He said: "There is an epidemic with deaths related to cirrhosis of the liver having doubled between 1994 and 2008.
"Alcohol is more acceptable than ever. Alcohol is more available than ever. We need measures to address this epidemic. Where does Arthur's Day fit into all of this?"
Dr Stewart said: "I regularly see patients in their 30s and 40s, and women in particular, with end-stage liver disease having never realised they have a drink problem."
"A binge drinker is a man who regularly drinks 10 units or more in a single session or a woman who drinks seven or more units in a single session."
He said "We have a progressively worsening relationship with alcohol in Ireland, which manifests itself in the increasing numbers of young people dying from alcohol-related illnesses. "
Professor Frank Murray, of the Royal College of Physicians of Ireland (RCPI), also hit out at Arthur's Day – September 26.
He said: "With high rates of alcohol consumption and binge drinking, we don't need another reason to drink."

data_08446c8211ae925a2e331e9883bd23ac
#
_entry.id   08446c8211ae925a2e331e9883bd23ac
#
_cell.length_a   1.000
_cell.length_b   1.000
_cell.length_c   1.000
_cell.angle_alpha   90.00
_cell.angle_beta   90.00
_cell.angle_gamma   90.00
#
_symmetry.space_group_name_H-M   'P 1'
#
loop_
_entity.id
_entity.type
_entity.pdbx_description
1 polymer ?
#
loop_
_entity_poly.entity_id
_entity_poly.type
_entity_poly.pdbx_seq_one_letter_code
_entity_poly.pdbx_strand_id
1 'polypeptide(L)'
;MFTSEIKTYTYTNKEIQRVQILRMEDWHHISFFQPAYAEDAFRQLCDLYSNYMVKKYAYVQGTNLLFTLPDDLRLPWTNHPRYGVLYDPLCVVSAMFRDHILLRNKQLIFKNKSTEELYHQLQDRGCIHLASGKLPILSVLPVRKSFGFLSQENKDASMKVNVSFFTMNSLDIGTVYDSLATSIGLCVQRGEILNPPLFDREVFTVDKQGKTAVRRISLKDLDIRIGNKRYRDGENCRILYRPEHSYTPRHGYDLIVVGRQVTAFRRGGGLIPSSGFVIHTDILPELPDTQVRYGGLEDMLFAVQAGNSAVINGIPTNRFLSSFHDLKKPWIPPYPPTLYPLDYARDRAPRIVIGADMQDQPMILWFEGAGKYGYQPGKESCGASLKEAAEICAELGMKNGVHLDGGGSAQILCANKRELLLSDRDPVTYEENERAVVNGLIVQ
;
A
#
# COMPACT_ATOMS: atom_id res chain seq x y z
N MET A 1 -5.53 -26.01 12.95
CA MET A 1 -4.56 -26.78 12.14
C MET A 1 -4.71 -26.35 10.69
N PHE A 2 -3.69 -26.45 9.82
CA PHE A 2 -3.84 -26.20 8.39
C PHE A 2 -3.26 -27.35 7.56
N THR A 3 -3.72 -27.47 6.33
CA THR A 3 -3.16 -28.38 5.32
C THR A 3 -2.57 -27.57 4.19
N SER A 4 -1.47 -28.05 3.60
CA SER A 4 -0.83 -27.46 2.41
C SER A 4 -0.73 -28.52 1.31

In the run-up to Guinness's Arthur's Day event on Thursday, the RCPI will host a free public meeting at its headquarters in Dublin's Kildare Street tonight at 8pm on 'the dark side' of Ireland's relationship with drink entitled, Join The National Conversation On Alcohol; Who's Calling The Shots?
Dr Bobby Smyth, child and adolescent psychiatrist, will speak at the event about the impact of alcohol on the mental health of young people.
He said: "Young people who drink heavily feel more depressed and more anxious. You can't drown your sorrows, alcohol only teaches these sorrows how to swim.
"The majority of young men who take their own lives have a significant amount of alcohol taken at the time. That is not a coincidence."
The Arthur's Day festivities have also come under fire from a host of celebrities, including Christy Moore and Gabriel Bryne, who say it encourages the consumpiton of alcohol.